Official radiocarbon dates obtained by his academic colleagues at various vitrified sites range from the sixth century BCE to fourth century CE. This unmanageably broad and vague time span enfolds numerous cultures that rose and fell across northern Britain, making any connections with any one, or even a combination of some of them, to the vitrified forts impossible to ascertain. Dr. Ralston himself confesses that, “the process has no chronological significance and is found during both Iron Age and Early Medieval Forts in Scotland” (Ralston, Ian. Celtic Fortifications. UK: Tempus, 2006). Moreover, C-14 testing cannot date any of the vitrified locations, save by presumed reference from organic materials found on site. As such, half-devoured chicken bones radiocarbon dated at Craig Phadrig to 300 BCE mean only that someone enjoyed an Iron Age meal there; concluding from them that the structure was actually built at that time is jumping to conclusions, minus any basis in applicable data. Due to the sealant nature of their vitrification, the forts themselves are “virtually impenetrable to erosion, meaning that the true age of these miraculous structures may be far, far older than we are led to believe” ( S75GzpTbO0A&t=52s, Ancient Stone Forts “Turned To Glass” Found In Scotland?).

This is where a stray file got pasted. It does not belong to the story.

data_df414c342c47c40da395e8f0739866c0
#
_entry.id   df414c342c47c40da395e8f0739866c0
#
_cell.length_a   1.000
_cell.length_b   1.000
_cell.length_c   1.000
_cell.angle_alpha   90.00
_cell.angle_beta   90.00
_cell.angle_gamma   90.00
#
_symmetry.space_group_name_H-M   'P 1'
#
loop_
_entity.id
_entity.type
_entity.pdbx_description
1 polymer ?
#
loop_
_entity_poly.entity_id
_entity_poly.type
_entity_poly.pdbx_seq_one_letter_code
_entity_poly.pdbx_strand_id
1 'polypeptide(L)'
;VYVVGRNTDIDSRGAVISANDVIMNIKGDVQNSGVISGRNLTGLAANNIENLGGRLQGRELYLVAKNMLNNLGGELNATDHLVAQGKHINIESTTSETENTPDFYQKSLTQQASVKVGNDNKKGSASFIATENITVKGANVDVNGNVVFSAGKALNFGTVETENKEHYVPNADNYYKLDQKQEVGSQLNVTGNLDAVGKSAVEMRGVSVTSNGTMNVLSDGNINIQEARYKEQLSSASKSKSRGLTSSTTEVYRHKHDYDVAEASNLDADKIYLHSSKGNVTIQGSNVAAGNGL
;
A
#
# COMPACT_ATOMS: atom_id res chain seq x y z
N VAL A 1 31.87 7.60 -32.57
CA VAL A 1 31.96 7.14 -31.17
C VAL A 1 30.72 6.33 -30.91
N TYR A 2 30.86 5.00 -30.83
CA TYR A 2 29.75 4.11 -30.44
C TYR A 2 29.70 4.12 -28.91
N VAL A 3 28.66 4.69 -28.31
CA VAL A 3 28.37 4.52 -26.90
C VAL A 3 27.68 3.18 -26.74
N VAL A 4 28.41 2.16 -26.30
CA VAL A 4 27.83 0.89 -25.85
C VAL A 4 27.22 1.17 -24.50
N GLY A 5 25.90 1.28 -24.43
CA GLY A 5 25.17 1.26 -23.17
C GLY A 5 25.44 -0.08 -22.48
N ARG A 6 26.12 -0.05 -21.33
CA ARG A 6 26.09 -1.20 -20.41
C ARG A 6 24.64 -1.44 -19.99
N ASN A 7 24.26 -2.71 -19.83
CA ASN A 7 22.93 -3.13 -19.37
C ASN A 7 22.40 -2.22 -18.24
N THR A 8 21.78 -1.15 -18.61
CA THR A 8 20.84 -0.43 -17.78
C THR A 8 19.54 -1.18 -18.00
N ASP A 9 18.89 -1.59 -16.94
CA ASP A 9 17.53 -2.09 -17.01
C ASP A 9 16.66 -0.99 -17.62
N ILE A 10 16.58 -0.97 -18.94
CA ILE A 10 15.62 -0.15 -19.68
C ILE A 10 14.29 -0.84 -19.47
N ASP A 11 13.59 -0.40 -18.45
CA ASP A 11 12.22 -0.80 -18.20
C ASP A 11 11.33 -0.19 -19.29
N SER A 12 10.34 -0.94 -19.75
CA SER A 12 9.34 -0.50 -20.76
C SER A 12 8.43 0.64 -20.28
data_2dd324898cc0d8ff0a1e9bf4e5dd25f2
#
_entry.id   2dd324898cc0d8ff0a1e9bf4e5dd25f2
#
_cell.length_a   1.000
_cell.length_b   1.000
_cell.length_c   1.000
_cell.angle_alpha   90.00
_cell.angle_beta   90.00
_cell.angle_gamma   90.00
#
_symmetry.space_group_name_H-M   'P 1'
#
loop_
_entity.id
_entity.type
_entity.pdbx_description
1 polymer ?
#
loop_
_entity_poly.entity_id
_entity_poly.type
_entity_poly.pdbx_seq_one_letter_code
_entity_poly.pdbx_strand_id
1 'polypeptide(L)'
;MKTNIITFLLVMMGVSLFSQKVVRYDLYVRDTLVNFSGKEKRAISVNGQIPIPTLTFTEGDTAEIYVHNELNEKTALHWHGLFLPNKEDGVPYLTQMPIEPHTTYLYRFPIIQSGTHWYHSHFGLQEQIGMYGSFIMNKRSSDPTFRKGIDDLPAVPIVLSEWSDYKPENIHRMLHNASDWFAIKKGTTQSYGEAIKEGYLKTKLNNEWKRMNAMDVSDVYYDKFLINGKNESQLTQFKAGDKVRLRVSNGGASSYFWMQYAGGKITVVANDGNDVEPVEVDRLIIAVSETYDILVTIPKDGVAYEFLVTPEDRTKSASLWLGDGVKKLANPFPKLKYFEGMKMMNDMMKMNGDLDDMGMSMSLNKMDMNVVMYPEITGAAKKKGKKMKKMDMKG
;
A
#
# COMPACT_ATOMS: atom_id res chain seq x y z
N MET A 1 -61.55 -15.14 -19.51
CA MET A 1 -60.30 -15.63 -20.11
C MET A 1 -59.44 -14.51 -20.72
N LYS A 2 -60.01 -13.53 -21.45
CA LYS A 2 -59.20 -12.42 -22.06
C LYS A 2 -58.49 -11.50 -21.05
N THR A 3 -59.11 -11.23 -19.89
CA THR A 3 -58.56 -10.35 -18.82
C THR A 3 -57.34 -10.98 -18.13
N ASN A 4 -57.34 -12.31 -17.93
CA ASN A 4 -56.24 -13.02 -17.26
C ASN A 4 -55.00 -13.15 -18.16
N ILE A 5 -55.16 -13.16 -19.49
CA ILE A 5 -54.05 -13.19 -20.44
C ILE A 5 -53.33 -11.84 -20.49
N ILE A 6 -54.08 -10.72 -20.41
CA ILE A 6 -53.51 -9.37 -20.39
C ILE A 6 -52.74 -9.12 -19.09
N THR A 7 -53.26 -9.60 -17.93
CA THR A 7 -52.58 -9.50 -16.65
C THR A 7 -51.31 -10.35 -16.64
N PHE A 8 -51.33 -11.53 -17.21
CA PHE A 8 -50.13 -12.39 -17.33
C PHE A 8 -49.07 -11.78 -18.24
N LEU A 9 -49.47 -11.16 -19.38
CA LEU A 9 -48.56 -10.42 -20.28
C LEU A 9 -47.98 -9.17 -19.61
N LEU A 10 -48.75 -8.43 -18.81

They are, after all, cultural anomalies, possessing nothing in common with, and much less distinctive of, the Keltic, Pictish or Early Medieval Scotts cultures assigned to them by archaeologists without credible cause. More likely, these uncharacteristic places belonged to an older period. The forts were more likely built by a Bronze Age society.

This period, indeed, witnessed widespread burning across Europe and the Near East, as documented in the author’s Survivors of Atlantis (VT: Bear & Company, 2004). Among the findings at the Cambridgeshire site were intricately decorated tiles made from lime tree bark, indicative of a high culture. As recently as 2016, Scottish archaeologists discovered one of the largest Bronze Age wheels to have ever been unearthed anywhere near the same excavation. The wheel measures a meter (3.28 feet) in diameter and 3.5 centimeters (1.38 inches) thick.

Although mainstream scholars presume the vitrified forts are exclusively Keltic, especially Pictish, the same structures are found outside Scotland, in County Londonderry and County Cavan, Ireland. They occur in other parts of the world, sometimes far removed from the British Isles. There are more than 200 on the European Continent alone, in France, at Sainte-Suzanne (Mayenne), Châteauvieux (near Pionnat), Péran, La Courbe, Sainte-Suzanne, Puy de Gaudy, and at Thauron.